2012/1/16 Craig Weinberg <whatsons...@gmail.com>
> On Jan 15, 3:07 pm, Quentin Anciaux <allco...@gmail.com> wrote:
> > 2012/1/14 Craig Weinberg <whatsons...@gmail.com>
> > > Thought I'd throw this out there. If computationalism argues that
> > > zombies can't exist, therefore anything that we cannot distinguish
> > > from a conscious person must be conscious, that also means that it is
> > > impossible to create something that acts like a person which is not a
> > > person. Zombies are not Turing emulable.
> > No, zombies *that are persons in every aspect* are impossible. Not only
> > turing emulable... they are absurd.
> If you define them that way then the word has no meaning. What is a
> person in every aspect that is not at all a person?
The *only thing* a zombie lacks is consciousness... every other aspects of
a persons, it has it.
> The only way the
> term has meaning is when it is used to define something that appears
> to be a person in every way to an outside observer (and that would
> ultimately have to be a human observer) but has no interior
> experience. That is not absurd at all, and in fact describes
> animation, puppetry, and machine intelligence.
Puppetries, animations do not act like a person. They act like puppetries,
animations. A philosophical zombie *acts like a person but lacks
> > > If we run the zombie argument backwards then, at what substitution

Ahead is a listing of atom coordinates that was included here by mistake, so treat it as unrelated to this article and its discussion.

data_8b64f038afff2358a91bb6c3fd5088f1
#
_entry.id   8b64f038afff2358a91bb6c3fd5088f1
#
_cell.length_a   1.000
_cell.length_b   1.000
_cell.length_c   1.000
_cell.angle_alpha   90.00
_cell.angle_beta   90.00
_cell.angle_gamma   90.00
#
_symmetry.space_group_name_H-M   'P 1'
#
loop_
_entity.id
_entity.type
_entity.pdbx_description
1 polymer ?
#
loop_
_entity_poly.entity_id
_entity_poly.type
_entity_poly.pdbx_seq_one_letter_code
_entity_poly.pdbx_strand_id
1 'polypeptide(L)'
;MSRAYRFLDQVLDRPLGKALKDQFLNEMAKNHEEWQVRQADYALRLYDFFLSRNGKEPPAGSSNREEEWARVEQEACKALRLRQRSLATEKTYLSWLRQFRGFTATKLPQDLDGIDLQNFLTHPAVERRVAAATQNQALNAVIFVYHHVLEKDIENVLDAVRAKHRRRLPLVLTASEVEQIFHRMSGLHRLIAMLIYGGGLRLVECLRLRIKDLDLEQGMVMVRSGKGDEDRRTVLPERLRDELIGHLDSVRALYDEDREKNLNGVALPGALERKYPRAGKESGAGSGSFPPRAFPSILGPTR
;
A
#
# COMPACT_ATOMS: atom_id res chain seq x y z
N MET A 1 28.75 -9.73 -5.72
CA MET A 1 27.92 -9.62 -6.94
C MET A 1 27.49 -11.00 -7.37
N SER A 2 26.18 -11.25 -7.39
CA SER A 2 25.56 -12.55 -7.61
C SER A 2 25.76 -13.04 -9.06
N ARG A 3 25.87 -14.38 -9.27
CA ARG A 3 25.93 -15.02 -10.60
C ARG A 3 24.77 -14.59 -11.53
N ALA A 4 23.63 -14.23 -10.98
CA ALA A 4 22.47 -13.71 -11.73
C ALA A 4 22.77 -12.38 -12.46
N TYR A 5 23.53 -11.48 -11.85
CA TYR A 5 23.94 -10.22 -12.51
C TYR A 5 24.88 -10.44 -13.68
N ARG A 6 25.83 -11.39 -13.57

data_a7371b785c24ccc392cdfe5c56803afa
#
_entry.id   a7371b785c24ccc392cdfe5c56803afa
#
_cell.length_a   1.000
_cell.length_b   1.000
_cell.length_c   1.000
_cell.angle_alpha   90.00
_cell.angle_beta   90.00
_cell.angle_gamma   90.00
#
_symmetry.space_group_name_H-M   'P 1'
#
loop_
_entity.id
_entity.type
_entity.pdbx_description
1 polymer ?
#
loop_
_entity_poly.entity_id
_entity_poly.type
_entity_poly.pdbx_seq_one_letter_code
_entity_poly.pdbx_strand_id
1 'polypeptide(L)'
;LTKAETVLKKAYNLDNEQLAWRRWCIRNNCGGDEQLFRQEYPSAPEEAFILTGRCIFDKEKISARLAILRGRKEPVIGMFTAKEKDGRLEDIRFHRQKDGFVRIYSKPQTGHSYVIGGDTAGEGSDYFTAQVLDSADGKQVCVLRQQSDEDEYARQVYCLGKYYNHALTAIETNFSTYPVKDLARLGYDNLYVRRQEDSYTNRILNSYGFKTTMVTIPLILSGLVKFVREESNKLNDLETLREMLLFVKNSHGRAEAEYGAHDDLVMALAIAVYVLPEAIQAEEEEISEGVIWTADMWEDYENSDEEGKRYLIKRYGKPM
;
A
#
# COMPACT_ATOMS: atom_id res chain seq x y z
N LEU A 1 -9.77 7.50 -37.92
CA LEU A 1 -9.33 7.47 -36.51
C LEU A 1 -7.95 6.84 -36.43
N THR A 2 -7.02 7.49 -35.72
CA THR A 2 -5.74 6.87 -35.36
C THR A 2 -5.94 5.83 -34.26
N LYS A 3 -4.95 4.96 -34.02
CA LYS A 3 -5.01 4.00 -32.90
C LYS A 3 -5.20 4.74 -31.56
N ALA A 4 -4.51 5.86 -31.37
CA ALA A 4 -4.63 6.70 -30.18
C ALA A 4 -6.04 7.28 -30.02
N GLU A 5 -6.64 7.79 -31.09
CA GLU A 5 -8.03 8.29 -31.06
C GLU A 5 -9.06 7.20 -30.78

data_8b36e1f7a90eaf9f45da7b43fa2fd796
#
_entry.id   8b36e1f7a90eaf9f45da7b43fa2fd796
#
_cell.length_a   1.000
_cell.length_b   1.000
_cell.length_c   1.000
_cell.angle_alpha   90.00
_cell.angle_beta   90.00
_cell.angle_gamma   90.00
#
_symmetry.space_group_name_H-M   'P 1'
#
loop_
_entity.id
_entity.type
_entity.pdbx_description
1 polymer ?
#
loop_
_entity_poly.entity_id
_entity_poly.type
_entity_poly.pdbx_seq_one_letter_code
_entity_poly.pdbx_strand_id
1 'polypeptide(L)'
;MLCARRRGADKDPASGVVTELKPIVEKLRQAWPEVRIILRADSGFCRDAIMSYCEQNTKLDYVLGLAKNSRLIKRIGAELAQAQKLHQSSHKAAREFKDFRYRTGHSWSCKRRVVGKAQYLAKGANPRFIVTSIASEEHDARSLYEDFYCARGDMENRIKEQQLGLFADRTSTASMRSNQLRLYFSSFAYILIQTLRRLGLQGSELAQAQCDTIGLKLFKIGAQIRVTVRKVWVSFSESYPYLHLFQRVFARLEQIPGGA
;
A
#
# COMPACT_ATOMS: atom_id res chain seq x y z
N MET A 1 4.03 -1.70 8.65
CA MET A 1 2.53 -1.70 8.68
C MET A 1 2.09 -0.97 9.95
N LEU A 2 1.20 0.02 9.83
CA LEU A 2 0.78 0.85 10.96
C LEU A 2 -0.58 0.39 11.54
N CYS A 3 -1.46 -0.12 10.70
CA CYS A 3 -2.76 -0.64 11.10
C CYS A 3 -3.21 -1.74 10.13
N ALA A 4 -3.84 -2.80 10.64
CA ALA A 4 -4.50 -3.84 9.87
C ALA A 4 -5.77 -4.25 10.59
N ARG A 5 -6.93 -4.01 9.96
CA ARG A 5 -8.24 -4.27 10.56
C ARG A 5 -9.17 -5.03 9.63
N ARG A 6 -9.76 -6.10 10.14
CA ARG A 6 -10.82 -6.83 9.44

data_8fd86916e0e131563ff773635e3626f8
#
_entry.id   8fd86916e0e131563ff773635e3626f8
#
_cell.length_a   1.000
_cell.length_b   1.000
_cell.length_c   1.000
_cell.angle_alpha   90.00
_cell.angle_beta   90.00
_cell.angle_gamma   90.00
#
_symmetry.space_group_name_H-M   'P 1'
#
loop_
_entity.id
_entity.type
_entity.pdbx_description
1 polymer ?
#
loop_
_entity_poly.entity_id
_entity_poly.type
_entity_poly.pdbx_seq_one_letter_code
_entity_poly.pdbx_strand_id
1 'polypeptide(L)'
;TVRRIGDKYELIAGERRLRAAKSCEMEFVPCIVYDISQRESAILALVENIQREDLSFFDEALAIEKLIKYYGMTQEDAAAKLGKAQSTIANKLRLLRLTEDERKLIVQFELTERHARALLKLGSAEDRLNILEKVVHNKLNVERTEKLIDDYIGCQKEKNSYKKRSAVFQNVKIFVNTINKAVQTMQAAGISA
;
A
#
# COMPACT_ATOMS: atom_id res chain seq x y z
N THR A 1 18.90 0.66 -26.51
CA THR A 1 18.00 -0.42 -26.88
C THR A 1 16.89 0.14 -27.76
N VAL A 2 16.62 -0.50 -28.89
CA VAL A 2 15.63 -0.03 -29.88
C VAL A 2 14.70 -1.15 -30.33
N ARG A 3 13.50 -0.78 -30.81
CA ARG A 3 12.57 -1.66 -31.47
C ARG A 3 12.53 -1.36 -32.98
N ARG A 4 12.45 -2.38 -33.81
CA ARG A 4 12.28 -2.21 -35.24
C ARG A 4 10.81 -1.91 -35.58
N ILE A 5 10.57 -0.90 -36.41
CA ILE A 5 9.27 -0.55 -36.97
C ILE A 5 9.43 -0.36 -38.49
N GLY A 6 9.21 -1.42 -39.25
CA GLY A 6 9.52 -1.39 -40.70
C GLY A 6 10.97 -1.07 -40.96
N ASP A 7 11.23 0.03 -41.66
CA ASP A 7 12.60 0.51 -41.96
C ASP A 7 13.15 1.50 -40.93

> > > level of zombiehood does a (completely possible) simulated person
> > > become an (non-Turing emulable) unconscious puppet? How bad of a
> > > simulation does it have to be before becoming an impossible zombie?
> > > This to me reveals an absurdity of arithmetic realism. Pinocchio the
> > > boy is possible to simulate mechanically, but Pinocchio the puppet is
> > > impossible.
> > You conflate two (mayve more) notions of zombie... the only one important
> > in the "zombie argument" is this: something that act like a person ****in
> > every aspects*** but nonetheless is not conscious... If it is indeed what
> > you mean, then could you devise a test that could show that the zombie
> > indeed lacks consciousness (remember that *by definition* you cannot tell
> > apart the zombie and a "real" conscious person).
> No, I think that I have a workable and useful notion of zombie. I'm
> not sure how the definition you are trying use is meaningful. It seems
> like a straw man of the zombie issue. We already know that
> subjectivity is private, what we don't know is whether that means that
> simulations automatically acquire consciousness or not. The zombie
> issue is not to show that we can't imagine a person without
> subjectivity and see that as evidence that subjectivity must
> inherently arise from function. My point is that it also must mean
> that we cannot stop inanimate objects from acquiring consciousness if
> they are a sufficiently sophisticated simulation.
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